On the sidebar of the subreddit, a section generally used to display community rules and guidelines, there was also a list of LSAT resources curated by past and present users. Many I had never come across before, including LSATMax, which provides a free course to anyone who was granted an LSAC waiver. Just like that I had a free full online course. I was also introduced to 7sage and its extremely helpful videos on YouTube. Those videos showed how to work just about every single Logic Games question that has ever been written. I would do it my way, then see how they did it and correct myself. Soon I learned the patterns, and I went from getting only a handful right to getting the whole section correct. I was dumbfounded and elated.

I studied for several months with a new vigor and intensity I never had for this test before, and in the end I went from a sub 150 score to scoring high enough to earn a full ride offer, acceptances at elite top tier schools, and I was even waitlisted at a couple of T-14s, which to some is nothing to boast about, but to me is symbolic of the long way I have come and how I can really make things happen when I find the right tools.

As I reflect, I am aware that though I did not have the privilege of wealth or legacy, I had the privilege of good fortune. I was fortunate enough to have been accepted to the LSAC program as a freshman, fortunate to have time and space to study, even fortunate to have good internet access that a lot of rural students still lack.

I was also fortunate to have a work supervisor, Lauren Popper-Ellis, who was immensely kind and supportive of my endeavor, lent advice when she could and helped me balance my busy full-time job as a researcher with studying.

Once past the LSAT, many on /r/LSAT migrated to /r/lawschooladmissions, a subreddit for general law school admissions questions, sharing tactics, essay exchanges, and opinions about whether they were being too ambitious or not ambitious enough with where they were applying. This was also the first place I had ever heard of negotiating a scholarship. Once everyone sent out their applications, the subreddit largely became a place we expressed our grievances about the process. The long waits. The exorbitant price of paying for rejection. How much power the U.S. News ranking has. Choosing between Harvard, Yale or Columbia at sticker price or a full ride at a tier one but lower-ranked school.

There was a post one day asking how much each person had spent on the admission process. I was fortunate that being a part of the LSAC Discover Law program not only afforded me two free LSATs, but also four processing waivers and a free CAS report. The process cost me just under $400, a tiny amount compared to others who admitted to spending more than $3,000 on the application process, prep course included. In a more recent similar post, a user contemplated, "It seems like just applying to law school is expensive. Do you think the cost of applying is a barrier for applicants?" to which another replied "Absolutely. [. . .] It's a shame to think of how many talented potential attorneys will never enter the field simply because of the financial cost."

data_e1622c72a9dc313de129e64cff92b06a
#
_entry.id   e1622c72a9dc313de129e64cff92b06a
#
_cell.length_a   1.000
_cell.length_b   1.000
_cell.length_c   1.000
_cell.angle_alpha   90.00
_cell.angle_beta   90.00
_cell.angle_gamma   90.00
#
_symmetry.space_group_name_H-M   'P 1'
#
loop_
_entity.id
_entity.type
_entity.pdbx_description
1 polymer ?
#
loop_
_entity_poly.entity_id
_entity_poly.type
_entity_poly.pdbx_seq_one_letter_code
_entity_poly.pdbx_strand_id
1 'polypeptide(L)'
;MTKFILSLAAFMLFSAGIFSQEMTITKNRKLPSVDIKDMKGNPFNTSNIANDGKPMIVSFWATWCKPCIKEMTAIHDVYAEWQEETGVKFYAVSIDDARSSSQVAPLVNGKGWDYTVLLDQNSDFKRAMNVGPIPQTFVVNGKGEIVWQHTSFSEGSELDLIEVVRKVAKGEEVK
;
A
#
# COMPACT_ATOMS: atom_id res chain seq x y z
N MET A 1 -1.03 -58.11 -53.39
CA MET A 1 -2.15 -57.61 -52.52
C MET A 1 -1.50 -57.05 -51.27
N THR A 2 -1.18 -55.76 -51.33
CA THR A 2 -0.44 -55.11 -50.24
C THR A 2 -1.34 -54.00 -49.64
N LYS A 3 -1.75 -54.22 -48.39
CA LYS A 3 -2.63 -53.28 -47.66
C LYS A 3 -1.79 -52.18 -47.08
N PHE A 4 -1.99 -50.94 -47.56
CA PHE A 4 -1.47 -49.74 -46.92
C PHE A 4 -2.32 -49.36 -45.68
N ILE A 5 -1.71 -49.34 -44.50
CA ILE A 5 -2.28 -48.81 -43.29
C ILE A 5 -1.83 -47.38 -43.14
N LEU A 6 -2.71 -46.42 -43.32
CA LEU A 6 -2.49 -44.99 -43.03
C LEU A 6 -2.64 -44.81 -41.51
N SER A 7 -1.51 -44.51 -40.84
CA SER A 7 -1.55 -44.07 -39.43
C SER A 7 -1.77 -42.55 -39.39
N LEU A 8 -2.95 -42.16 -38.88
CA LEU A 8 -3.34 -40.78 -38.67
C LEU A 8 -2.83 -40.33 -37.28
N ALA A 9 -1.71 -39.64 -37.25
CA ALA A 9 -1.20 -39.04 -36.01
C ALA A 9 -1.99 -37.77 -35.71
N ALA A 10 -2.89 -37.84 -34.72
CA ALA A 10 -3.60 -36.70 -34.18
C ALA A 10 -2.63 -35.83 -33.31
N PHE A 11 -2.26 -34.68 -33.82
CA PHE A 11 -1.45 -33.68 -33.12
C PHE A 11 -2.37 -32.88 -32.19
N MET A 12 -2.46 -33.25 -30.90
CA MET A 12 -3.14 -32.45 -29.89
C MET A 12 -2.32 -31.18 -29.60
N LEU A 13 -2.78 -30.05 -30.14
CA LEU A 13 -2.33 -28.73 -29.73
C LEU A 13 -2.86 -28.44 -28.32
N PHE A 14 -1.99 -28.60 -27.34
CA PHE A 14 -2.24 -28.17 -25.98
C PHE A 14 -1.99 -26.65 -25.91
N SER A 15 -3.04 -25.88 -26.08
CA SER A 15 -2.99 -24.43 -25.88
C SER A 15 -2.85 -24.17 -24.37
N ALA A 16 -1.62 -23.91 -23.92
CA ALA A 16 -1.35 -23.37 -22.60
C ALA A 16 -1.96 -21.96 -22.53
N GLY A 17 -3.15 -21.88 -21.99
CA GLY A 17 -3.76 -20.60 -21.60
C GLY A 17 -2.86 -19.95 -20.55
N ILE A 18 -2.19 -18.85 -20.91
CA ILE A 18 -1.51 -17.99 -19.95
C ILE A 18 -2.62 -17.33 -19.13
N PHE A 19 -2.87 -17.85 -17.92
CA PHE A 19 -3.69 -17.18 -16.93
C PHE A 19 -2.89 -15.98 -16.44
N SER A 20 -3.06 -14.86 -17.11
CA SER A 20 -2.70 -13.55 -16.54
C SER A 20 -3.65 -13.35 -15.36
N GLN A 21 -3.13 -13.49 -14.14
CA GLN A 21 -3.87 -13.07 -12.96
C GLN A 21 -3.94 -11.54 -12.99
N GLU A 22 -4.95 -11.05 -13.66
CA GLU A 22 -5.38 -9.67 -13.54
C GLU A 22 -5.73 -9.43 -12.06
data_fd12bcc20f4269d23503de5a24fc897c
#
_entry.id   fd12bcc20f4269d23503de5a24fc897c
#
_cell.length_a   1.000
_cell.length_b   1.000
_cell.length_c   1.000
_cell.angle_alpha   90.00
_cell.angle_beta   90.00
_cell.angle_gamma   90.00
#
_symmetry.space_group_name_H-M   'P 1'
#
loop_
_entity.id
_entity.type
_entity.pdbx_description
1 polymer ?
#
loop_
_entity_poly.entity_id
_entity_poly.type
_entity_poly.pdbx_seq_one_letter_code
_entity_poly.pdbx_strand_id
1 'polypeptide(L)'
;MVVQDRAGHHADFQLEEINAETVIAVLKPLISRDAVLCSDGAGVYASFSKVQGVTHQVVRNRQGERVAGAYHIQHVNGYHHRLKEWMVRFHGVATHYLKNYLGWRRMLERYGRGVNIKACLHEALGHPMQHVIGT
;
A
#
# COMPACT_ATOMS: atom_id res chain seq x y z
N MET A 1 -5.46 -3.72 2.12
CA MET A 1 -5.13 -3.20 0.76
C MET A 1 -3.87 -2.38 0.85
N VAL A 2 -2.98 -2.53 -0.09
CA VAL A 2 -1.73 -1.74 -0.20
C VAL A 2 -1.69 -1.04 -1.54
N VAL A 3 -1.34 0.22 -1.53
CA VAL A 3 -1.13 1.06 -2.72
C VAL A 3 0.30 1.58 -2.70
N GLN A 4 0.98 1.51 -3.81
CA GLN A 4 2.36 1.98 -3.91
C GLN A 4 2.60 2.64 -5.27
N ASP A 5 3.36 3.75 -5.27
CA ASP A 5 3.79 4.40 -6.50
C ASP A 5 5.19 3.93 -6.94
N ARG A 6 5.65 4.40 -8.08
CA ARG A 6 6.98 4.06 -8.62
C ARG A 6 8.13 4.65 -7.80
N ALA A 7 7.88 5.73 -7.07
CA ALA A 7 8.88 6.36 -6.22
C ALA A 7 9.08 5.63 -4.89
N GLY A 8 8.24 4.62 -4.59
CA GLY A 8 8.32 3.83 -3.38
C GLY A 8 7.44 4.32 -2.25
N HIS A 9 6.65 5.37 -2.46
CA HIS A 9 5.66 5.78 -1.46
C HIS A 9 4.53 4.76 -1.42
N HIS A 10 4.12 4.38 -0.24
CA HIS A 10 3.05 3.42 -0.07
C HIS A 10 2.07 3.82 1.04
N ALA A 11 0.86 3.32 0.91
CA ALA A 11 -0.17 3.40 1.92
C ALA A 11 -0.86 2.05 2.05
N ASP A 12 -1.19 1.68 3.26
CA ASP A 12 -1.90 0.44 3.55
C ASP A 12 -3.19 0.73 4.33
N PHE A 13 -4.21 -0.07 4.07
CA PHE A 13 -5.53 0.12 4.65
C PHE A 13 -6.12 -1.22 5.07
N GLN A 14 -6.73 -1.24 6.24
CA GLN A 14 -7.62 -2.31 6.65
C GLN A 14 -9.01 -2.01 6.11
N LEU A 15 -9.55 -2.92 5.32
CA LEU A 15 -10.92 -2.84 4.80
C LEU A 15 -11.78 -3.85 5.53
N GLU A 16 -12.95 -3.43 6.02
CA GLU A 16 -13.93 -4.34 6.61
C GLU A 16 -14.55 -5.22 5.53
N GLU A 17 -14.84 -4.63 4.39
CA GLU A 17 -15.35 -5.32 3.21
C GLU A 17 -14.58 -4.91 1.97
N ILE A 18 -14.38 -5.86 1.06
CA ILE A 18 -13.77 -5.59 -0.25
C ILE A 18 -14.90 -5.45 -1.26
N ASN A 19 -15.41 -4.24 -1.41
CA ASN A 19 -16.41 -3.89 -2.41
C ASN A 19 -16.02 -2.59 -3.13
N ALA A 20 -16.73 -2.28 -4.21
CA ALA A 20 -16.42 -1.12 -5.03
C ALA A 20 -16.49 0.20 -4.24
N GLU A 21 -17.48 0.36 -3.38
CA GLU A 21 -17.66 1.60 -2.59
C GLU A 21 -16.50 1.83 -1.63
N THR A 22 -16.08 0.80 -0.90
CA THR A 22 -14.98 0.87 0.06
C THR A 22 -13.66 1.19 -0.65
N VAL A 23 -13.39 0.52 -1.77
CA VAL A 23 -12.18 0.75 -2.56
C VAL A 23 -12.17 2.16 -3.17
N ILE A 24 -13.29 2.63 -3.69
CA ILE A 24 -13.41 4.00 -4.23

Being part of the communities of /r/LSAT and /r/lawschooladmissions gave me the resources I had spent four years of college looking for. I know I am not alone in this because a quick look at the subreddits after every cycle shows many joyous students proud of the school they chose and how Reddit helped them reach beyond their obstacles and previous ambitions. I was lucky I found all this out when I had the space to give it a second try. Many can only afford to give the LSAT one shot. This is why I am particularly elated by the introduction of free LSAT prep by Khan Academy.

I believe the internet can be used to truly be the great equalizer in the face of inequality, and hopefully change the face of not just top law firms but also our judicial system. When the profession is overflowing with people of the same copy-and-paste background, it is difficult to see things through different lenses.

When you have not been poor, it can be difficult to think about how the poor interact with the law. When your days are mostly surrounded by people with prestigious degrees, it can be easy to forget the law is not written in easy common language. When different people look at the same problem, there is potential for different answers, and where there are different answers, there is an increased probability in finding the right answer.